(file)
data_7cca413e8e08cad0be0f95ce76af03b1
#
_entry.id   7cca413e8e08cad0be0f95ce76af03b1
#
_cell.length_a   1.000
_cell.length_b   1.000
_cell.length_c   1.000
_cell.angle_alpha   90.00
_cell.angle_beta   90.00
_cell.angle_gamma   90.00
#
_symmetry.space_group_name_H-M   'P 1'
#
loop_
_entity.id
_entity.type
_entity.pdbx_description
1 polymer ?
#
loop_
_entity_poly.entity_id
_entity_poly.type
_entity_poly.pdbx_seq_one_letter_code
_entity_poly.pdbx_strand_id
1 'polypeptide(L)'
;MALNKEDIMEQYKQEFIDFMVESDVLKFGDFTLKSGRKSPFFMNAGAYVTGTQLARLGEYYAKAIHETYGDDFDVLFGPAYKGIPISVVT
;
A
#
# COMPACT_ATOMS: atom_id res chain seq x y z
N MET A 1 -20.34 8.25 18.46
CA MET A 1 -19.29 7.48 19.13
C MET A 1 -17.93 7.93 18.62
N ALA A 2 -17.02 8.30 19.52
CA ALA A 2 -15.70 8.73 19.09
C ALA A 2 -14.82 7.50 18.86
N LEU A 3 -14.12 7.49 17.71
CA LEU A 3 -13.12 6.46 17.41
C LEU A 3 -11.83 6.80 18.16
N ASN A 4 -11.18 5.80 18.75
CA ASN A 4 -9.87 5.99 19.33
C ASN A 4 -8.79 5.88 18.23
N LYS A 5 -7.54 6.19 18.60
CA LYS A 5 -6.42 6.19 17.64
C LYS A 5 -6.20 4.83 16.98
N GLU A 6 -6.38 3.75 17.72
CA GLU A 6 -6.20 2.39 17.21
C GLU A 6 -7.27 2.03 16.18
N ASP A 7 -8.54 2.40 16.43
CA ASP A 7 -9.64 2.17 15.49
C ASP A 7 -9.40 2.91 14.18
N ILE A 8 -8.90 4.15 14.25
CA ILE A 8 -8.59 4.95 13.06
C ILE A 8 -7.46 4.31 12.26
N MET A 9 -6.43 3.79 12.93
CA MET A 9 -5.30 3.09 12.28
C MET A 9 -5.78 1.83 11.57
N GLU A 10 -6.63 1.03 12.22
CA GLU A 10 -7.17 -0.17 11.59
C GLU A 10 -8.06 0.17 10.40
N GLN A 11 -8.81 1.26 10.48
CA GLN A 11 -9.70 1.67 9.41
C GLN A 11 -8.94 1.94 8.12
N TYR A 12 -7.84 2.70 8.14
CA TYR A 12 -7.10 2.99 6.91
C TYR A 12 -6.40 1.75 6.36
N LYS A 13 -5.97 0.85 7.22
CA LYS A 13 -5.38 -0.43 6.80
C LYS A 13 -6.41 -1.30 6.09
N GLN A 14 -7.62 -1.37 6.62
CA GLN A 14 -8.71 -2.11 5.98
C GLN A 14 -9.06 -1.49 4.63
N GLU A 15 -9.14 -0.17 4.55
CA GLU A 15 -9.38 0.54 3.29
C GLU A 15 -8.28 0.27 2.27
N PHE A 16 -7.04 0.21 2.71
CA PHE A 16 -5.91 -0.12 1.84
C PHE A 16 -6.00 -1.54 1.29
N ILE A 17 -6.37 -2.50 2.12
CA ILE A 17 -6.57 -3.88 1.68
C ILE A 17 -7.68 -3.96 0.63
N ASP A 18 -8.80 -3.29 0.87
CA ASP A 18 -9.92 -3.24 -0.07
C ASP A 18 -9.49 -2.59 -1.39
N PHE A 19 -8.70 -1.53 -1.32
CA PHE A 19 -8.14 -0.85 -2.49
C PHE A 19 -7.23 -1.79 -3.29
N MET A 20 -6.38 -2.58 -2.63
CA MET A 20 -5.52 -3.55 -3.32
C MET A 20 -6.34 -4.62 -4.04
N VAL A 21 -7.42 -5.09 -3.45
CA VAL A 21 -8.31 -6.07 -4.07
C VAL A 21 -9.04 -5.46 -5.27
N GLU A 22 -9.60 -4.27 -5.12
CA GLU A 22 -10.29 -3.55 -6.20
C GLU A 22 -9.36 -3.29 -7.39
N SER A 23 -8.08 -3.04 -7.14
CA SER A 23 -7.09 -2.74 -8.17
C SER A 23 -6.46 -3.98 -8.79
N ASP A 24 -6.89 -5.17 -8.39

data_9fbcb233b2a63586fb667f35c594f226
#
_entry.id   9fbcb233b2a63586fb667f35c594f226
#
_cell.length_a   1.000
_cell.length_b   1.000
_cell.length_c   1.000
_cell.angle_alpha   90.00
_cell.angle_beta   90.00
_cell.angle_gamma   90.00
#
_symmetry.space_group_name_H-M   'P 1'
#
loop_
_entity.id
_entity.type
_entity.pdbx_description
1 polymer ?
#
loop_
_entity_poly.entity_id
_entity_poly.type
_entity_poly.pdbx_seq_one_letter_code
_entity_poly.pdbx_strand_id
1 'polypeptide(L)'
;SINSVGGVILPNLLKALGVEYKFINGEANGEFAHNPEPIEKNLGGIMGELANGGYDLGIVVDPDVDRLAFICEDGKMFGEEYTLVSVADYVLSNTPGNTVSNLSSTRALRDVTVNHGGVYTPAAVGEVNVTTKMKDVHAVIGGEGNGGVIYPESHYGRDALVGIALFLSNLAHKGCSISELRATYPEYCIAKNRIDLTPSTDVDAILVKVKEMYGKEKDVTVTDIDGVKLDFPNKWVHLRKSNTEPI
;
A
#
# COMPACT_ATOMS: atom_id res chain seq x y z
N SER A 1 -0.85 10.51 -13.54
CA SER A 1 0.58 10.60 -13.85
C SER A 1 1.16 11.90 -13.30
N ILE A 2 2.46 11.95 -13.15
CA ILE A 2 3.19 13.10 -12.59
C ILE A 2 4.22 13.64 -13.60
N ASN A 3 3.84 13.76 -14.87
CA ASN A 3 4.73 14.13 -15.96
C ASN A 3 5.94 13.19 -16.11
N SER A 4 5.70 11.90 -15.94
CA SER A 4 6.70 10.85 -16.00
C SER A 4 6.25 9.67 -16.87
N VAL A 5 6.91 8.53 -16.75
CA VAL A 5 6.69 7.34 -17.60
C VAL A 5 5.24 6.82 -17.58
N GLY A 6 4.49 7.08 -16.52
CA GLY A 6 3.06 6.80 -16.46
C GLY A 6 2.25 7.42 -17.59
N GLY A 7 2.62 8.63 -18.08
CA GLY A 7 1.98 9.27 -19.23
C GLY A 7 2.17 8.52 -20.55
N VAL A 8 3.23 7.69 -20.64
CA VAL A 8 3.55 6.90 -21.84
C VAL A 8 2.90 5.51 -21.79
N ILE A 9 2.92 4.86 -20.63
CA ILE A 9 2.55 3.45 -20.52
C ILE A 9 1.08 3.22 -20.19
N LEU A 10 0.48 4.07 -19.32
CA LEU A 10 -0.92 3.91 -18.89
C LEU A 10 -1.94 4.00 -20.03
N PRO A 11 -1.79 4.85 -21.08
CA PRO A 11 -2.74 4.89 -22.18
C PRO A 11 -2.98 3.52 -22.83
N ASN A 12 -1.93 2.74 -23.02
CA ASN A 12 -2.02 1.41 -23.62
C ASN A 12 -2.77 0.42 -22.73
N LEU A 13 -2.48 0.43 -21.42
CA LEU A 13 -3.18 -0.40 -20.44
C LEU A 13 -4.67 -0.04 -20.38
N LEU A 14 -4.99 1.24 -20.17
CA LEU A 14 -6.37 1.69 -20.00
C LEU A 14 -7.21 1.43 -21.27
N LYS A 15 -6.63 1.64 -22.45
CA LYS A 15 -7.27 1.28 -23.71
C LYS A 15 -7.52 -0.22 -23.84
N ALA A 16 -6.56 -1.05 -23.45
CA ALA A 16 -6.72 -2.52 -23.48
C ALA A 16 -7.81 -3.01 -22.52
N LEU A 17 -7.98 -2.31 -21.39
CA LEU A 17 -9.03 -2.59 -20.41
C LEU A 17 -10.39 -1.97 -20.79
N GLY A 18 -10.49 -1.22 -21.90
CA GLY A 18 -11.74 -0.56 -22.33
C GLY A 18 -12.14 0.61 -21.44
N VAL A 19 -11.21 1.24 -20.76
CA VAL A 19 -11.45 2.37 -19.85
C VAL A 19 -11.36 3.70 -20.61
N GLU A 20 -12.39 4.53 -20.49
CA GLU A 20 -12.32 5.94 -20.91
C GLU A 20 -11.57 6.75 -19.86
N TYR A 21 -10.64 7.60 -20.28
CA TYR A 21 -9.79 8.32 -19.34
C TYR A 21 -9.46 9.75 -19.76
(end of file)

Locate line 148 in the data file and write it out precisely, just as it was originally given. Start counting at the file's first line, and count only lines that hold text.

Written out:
C GLY A 6 2.25 7.42 -17.59